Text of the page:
Laura Freeman

Laura Freeman

What does your wedding reading say about you?

Arts journalism, like crime, doesn’t pay. So I’ve been thinking of getting a side hustle. ‘You know about books and stuff,’ say friends who are getting married. ‘What should we have for our readings?’ If I can advise friends, why not strangers? By the laws of wedding economics — pick a number and add some

The China model: why is the West imitating Beijing?

26 min listen

In this week’s podcast, we talk to the author of our cover story, eminent author, historian and broadcaster Niall Ferguson, who advances the theory that the West and China are in the throes of a new cold war which the Unites States is on course to lose, should the Biden administration continue to following Beijing’s

Why should art have ever been considered a male preserve?

‘I’m a lady,’ insists the improbable damozel in David Walliams’s Little Britain sketch. I’m a lady, I kept thinking, reading these two books. More: I’m a lady art historian. Oughtn’t I to like books by other lady art historians about lady artists and ladies in art. Why don’t I? Why so out of sync with

Carlo Rovelli, David Abulafia and Laura Freeman

26 min listen

On this episode, writer and physicist Carlo Rovelli, ponder time and space in a world were the meaning of both has shifted. (01:00) Then, David Abulafia talks about the need for conservatives at universities. (07:29) Finally, Laura Freeman gets us ready for easter with the stories and the art depicting St Veronica. (15:27)

The first-century saint who went viral

Earlier this year, Saint Veronica went viral. A tweet observing that every painting of the saint made her look like a merchandise seller at the Crucifixion was liked more than 35,000 times and retweeted more than 6,700 times. Not bad for a first-century saint. I disagree slightly. Veronica doesn’t strike me so much as a

The tech supremacy: Silicon Valley can no longer conceal its power

36 min listen

Joe Biden won the US election, but is Big Tech really in power? (00:45) Churches are allowed to open during lockdown, but should they? (13:20) And can comfort eating and cosy socks replace human connections? (25:50) With historian Niall Ferguson; New York Times editorial board member Greg Bensinger; Father Jonathan Beswick; The Very Reverend Peter

Laura Freeman

The stifling cult of self-care

Baby, it’s cold outside. It’s dark. It’s January. It’s Lockdown III. There’s only one thing for it: stay home, snuggle up, save lives. Cocoon yourself in cashmere, treat yourself to silk pyjamas, invest in a lambswool throw. Lay the fire, warm the cocoa, watch Love Actually for the 30th time. Practise self-care. Be sure to

Is this the end for Trumpism?

28 min listen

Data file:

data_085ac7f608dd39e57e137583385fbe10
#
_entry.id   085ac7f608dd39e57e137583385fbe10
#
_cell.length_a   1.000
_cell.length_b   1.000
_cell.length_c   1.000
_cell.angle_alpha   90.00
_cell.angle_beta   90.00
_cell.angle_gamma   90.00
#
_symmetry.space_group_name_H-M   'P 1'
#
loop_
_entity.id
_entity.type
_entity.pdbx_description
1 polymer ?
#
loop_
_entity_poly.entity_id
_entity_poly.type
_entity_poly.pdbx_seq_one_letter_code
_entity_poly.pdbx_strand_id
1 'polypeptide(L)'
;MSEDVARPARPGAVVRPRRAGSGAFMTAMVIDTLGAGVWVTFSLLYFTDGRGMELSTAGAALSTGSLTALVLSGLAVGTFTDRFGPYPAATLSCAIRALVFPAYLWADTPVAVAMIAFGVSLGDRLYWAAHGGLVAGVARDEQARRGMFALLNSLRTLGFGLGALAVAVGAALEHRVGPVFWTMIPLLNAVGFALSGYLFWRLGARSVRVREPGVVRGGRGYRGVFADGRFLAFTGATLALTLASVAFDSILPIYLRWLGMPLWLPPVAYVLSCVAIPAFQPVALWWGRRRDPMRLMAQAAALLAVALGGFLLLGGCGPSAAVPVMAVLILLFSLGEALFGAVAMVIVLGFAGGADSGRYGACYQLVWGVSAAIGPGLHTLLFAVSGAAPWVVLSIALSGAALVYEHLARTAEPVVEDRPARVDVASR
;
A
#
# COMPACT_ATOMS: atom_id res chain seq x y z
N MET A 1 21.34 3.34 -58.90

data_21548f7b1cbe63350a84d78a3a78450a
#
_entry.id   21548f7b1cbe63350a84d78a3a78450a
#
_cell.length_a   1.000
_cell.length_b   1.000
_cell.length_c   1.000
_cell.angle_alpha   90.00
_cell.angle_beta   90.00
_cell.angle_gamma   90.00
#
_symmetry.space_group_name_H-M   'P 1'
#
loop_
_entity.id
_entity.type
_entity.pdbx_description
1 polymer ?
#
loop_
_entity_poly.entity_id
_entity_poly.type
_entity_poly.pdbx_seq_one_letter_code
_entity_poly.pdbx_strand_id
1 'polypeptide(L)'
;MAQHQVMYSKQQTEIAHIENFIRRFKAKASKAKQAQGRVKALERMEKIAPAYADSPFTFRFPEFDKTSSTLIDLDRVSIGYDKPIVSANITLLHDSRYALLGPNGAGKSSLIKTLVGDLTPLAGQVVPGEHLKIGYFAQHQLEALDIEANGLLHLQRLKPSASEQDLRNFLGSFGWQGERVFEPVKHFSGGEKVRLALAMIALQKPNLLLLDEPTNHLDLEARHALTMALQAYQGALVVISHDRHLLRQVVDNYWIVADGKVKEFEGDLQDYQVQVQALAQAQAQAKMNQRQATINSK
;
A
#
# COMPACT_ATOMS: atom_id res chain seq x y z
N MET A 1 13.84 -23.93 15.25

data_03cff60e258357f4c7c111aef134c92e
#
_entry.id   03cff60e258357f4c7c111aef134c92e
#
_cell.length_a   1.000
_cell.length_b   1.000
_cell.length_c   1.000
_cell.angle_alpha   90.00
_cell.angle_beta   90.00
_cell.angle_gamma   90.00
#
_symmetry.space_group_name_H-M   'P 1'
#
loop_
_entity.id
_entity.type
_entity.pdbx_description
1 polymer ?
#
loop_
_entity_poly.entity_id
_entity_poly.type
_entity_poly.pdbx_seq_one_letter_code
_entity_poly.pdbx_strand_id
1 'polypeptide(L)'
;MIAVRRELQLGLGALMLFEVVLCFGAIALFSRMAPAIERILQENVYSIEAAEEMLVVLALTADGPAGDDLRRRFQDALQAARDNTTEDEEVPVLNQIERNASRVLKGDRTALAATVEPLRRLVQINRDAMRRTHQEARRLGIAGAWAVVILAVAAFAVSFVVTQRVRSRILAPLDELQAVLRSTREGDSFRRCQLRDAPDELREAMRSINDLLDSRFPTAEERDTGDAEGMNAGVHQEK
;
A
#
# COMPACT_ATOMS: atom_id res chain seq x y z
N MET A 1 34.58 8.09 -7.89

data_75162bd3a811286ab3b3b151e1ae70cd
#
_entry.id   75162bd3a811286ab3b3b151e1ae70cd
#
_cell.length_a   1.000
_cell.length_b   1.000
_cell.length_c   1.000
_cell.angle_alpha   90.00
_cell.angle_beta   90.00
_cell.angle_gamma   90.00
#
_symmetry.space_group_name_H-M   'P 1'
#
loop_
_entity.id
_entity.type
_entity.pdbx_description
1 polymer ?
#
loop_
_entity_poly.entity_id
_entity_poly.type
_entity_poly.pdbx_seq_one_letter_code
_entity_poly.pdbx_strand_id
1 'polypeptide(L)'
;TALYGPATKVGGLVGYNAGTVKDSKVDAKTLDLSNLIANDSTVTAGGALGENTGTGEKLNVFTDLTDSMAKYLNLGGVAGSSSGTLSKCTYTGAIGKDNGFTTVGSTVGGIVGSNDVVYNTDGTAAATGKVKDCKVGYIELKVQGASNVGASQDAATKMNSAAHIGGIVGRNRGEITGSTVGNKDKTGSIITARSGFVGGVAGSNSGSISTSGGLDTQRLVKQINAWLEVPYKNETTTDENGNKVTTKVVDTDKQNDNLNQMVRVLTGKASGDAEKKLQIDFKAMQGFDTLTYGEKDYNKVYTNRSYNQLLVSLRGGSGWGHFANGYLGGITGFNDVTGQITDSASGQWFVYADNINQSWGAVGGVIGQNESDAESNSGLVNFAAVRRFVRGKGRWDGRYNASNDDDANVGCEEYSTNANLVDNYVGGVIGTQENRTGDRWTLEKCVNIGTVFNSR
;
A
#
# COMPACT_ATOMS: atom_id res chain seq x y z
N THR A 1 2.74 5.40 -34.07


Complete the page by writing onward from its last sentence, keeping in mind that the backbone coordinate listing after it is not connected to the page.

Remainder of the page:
What are the latest developments in the US presidential election? (01:15) – Lara is joined by the Spectator’s economics correspondent Kate Andrews and the Spectator US’s editor Freddy Gray, who is currently in Pennsylvania. What is it like to care for a disabled child during a time of lockdown? (09:19) – The journalist Sam Carlisle

Laura Freeman

Will our churches ever reopen?

There used to be a joke, repeated by English tourists in deserted piazzas, that the Italian for church (chiesa) and for closed (chiusa) were almost the same. Whatever the orari on the door, you were always several hours out. And so you would consult your guidebook, admire in miniature the Ghirlandaio, the Lippi, the really

Let men have their boys’ clubs

Taken to the Garrick Club one evening, I was surprised when a mouse ran across the carpet. I squeaked and pulled my legs up. Not a murmur from the other armchairs. My host leaned over. ‘No one minds the mice,’ he explained. ‘It’s the women they don’t want.’ It made me laugh then and it

Sumptuous and saucy: Compton Verney’s Cranach show reviewed

‘Naughty little nudes,’ my history of art teacher used to say of Cranach’s Eves and Venuses. Aren’t they just? Coquettish and compact. Kenneth Clark thought they had ‘chic’. Cranach’s nudes are rarely truly naked. They wear Ascot hats, golden chokers, filmy wisps of gossamer girdle. Take the goddess in the National Gallery’s ‘Cupid Complaining to

What do your lockdown slippers say about you?

Tartan, monogram, moccasin, clog. What do your slippers say about you? Trick us all you like with your office Manolos, your Loake loafers, your Louboutin mules, it’s the shame-making slippers that will tell us the truth. Fleece-lined slob or kittenish slip-on? Millennial Mahabis or ancestral tapestry? Japanese zori or plaited huarache? In George Bernard Shaw’s

The art of the hermit

Late in the afternoon on Valentine’s Day, I walked through an almost empty Uffizi. Coronavirus was then a Wuhan phenomenon. Our temperatures had been taken at the airport, but there were no restrictions on travel and those wearing masks looked eccentric. I congratulated myself on finding Florence so quiet. Off-season, I thought smugly. That’s the